Model portefeuille
Rendement portefeulle
+12.035 %

Rendement AEX
+33.325 %

Startdatum
01-01-2009

Startwaarde portefeuille € 74082.37

Startwaarde AEX
€ 245.94


Laatste update:
29-01-2010

Wereldhave N.V.: Results First Half 2017

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Overig advies 25/07/2017 07:32
Results first half 2017 Wereldhave N.V.
July 25, 2017
FIRST HALF 2017

Continued strong performance in the Netherlands, stable in Belgium, a recovery in Finland and headwind in France.

Occupancy rate shopping centres at 95.4% (YE 2016: 95.5%)

Total result: € 74.2m (H1 2016: € 9.6m)

Direct result: € 75.2m (H1 2016: € 77.7m)

Direct result per share: € 1.72 (H1 2016: € 1.77)

Indirect result: € - 0.9m (H1 2016: € - 68.1m)

Like-for-like shopping centres 0.0% (index: 0.8%)

EPS 2017 expected to be between € 3.40 and € 3.45

Wereldhave share will list ex-dividend today

Interim dividend 2017: € 0.77 per share (2017: € 3.08; 2016: € 3.08)

HIGHLIGHTS
OPERATIONS

Occupancy increases in Belgium and the Netherlands, flat in Finland and down in France
Occupancy rate of shopping centres at 95.4% (YE 2016: 95.5%)
Like-for-like positive in Finland and the Netherlands, negative in Belgium and France
Increase in footfall of 0.8% from 72.2m to 72.8m shopping centre visitors

RESULTS H1 2017
Total result : € 74.2m (H1 2016: € 9.6m)
Direct result: € 75.2m (H1 2016: € 77.7m)
Indirect result: € - 0.9m (H1 2016: € - 68.1m)
Property revaluation: € - 2.9m (H1 2016: € - 62.8m)
Direct result per share: € 1.72 (H1 2016: € 1.77)
NAV per share (EPRA): € 51.58 (FY 2016: € 51.47)
Loan-to-Value: 38.9% (FY 2016: 39.0%)

OUTLOOK 2017
Outlook of direct result per share between € 3.40 and € 3.45
Quarterly interim dividend of € 0.77, or € 3.08 on a full year basis


Our markets
The Netherlands

The retail market in the Netherlands is gaining momentum against the backdrop of an improving economic climate. The number of retailer bankruptcies decimated compared to the first half of 2016 and demand for retail floor space is increasing. Demand, however, remains selective in terms of location quality, and is concentrating on larger cities with demographic growth. Our focus on strong food anchored shopping centres and our refreshment and refurbishment initiative clearly strengthens the resilience of our portfolio. It attracts new tenants and protects us from retailers that are rationalising their store base. Recent examples include the Decathlon coming to Tilburg and Only for Men opening in Nieuwegein. In May, Blokker announced plans to significantly reduce their number of shops by nearly 20%. These plans have no impact on Wereldhave as not one of the 12 Blokker stores in our centres will be closed, due to their relatively strong performance in sales per m². Our excellent key account management relations continued to pay off. We agreed on a package deal for a lease extension of nearly half of all Blokker format related leases with a sales based rent component, whereby Blokker decided to add one shop to one of our centres.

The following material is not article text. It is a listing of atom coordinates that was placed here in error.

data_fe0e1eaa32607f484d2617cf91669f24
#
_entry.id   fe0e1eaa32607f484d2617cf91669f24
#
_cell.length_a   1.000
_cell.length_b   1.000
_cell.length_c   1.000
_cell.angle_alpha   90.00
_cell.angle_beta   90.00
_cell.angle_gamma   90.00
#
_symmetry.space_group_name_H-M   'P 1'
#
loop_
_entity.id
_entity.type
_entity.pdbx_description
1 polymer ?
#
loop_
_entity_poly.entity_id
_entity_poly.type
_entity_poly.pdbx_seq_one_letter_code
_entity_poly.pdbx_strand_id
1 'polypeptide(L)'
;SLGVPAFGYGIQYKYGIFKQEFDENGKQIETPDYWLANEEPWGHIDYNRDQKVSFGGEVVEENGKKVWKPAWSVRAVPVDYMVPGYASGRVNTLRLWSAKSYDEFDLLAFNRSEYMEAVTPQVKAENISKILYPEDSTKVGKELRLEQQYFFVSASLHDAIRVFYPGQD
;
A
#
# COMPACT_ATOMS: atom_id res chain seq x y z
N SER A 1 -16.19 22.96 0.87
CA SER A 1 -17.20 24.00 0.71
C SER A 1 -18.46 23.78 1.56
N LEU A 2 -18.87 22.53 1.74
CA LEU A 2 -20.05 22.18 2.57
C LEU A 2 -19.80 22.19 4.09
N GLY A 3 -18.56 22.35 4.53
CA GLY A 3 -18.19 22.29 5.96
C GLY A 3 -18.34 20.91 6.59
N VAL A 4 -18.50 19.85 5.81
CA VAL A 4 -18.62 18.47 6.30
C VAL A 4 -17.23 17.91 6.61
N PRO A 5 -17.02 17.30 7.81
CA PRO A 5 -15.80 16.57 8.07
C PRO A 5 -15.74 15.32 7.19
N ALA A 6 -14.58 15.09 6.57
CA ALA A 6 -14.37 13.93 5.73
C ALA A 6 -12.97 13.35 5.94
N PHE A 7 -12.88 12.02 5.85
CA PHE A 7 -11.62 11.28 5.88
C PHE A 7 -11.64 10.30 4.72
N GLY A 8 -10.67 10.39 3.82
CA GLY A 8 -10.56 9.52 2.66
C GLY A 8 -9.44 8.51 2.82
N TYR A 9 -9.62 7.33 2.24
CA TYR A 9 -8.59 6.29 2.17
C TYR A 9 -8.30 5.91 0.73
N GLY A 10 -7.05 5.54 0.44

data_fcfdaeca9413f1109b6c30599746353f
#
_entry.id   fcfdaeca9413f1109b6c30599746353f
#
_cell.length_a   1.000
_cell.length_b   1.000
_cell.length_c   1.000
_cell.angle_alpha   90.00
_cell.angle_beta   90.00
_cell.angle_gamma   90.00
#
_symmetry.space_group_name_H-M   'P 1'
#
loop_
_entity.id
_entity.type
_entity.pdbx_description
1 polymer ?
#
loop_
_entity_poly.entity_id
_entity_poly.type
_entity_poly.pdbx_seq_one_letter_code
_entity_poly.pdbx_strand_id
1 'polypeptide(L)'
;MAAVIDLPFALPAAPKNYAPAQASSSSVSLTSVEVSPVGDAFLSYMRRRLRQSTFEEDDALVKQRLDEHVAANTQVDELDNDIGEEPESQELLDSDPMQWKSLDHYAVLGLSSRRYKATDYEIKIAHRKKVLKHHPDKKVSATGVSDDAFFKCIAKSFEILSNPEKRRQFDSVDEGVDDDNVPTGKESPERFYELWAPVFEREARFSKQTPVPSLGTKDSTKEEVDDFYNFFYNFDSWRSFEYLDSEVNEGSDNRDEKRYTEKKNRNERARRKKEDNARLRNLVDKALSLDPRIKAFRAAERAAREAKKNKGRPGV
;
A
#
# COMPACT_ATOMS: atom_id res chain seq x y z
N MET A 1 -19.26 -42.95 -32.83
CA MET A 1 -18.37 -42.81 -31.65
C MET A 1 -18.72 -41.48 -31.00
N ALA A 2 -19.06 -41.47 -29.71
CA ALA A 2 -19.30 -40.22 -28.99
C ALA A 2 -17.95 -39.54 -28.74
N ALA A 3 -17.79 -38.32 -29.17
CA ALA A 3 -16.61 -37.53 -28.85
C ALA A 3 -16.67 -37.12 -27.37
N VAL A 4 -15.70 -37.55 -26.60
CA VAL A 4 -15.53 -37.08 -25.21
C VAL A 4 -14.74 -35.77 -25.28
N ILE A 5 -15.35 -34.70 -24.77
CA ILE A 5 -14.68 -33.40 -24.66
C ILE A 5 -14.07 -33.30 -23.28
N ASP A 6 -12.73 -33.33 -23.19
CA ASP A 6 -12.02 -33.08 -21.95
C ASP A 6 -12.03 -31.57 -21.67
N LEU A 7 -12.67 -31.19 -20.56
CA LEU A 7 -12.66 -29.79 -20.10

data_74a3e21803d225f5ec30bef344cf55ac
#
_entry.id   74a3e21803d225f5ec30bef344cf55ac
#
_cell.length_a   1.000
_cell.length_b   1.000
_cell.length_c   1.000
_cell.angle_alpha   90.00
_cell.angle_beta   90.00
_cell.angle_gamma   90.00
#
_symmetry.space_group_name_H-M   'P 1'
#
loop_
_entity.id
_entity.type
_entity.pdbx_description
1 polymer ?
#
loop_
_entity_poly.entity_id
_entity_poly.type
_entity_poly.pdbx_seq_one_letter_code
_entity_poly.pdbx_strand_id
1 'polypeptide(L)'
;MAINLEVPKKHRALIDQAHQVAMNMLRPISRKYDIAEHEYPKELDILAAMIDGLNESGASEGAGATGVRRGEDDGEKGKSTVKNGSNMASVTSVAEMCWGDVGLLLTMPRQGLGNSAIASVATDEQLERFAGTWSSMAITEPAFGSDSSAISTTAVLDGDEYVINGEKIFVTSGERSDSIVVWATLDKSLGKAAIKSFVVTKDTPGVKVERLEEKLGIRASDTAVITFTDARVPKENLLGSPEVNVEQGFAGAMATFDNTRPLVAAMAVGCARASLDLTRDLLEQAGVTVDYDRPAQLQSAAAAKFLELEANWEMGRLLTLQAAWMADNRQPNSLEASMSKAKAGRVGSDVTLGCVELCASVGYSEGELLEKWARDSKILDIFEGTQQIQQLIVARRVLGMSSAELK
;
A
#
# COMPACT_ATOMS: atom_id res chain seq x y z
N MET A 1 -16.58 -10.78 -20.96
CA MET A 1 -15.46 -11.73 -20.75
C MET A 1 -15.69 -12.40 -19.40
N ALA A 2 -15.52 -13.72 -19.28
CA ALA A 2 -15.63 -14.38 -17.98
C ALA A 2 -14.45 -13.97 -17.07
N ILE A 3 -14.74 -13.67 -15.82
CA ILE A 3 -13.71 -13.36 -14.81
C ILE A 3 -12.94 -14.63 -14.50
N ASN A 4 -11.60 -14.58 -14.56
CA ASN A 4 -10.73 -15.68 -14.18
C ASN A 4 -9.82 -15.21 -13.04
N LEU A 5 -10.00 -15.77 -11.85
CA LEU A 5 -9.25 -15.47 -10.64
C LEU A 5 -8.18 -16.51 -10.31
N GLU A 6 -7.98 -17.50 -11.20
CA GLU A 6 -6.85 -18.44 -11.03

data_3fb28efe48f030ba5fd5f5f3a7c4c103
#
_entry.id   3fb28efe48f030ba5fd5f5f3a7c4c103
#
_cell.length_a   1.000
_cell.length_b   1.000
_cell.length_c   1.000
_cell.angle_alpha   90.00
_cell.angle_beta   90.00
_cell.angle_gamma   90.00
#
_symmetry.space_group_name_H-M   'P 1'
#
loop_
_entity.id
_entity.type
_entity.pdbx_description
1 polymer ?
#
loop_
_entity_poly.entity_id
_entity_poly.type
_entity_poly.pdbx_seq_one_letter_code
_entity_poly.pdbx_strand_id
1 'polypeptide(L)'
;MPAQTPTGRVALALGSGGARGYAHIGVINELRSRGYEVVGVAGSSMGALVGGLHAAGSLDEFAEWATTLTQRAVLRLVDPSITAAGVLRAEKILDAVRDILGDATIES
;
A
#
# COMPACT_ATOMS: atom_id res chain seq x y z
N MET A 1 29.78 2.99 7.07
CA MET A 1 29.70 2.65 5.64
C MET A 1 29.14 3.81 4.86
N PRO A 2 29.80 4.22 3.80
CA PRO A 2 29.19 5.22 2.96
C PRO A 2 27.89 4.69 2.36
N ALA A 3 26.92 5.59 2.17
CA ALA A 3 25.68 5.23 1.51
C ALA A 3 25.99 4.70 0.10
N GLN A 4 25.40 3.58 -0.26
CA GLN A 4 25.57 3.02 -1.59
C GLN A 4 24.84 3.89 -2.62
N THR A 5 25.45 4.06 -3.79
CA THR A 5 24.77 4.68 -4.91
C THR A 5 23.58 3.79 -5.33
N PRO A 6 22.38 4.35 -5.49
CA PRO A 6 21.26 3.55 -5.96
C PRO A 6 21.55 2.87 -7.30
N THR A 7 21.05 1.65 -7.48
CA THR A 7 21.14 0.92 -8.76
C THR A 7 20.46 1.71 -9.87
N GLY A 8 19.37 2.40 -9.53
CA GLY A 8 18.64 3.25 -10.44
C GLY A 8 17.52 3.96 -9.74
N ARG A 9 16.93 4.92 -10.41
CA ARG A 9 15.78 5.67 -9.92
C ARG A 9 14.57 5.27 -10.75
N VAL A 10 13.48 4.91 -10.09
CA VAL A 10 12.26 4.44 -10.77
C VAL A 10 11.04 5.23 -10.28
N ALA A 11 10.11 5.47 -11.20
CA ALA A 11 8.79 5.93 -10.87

Upcoming store openings, especially new formats and concepts, will, over the next few months, further add to the momentum. In Tilburg, Hudson's Bay (13,300 m²) and the new HEMA format (3,300 m²) will open, together with a Decathlon (2,900 m²). In Arnhem the first C&A new concept store in the Netherlands will open in Kronenburg. In Maassluis, Action, Aldi and HEMA will open new shops. In Purmerend, Sportsworld will open a shop on the first floor of the former V&D department store. These examples show that retailers are appreciating Wereldhave's refurbishment scheme and that our product remains attractive in a rationalising retail market.

Belgium
The Belgian economy currently shows some clear early signs of improvement. Retailers are however facing a more competitive environment, as online sales accelerate, albeit still at lower levels than in neighbouring countries. The fashion segment, in particular, is challenging and many large fashion anchor chains are actively seeking to reduce their occupancy costs.

Belgian retailers increasingly focus on larger shopping centres in urbanised areas. Rental levels in these centres remain stable. Smaller towns and centres are more vulnerable for retailers that are downsizing. For Wereldhave, the shopping centres in Liege, Tournai and Nivelles are firmly on the positive side of this equation, whilst Kortrijk and Genk still have difficulty in attracting new tenants. In order to support the leasing, free parking was introduced in Genk. This led to an increase in footfall of 16% in May and 13% in June, and sales went up by 12% and 9% respectively. We are positive that our new leasing organisation and the increased efforts for Kortrijk will lead to signings in the second half of the year. The leasing process of the extension of Les Bastions in Tournai is progressing well. We currently have about two-third of the floor space of the extension in the final stages of negotiations, which includes the anchor positions. Smaller units will be let as soon as the main anchors can be announced.

Finland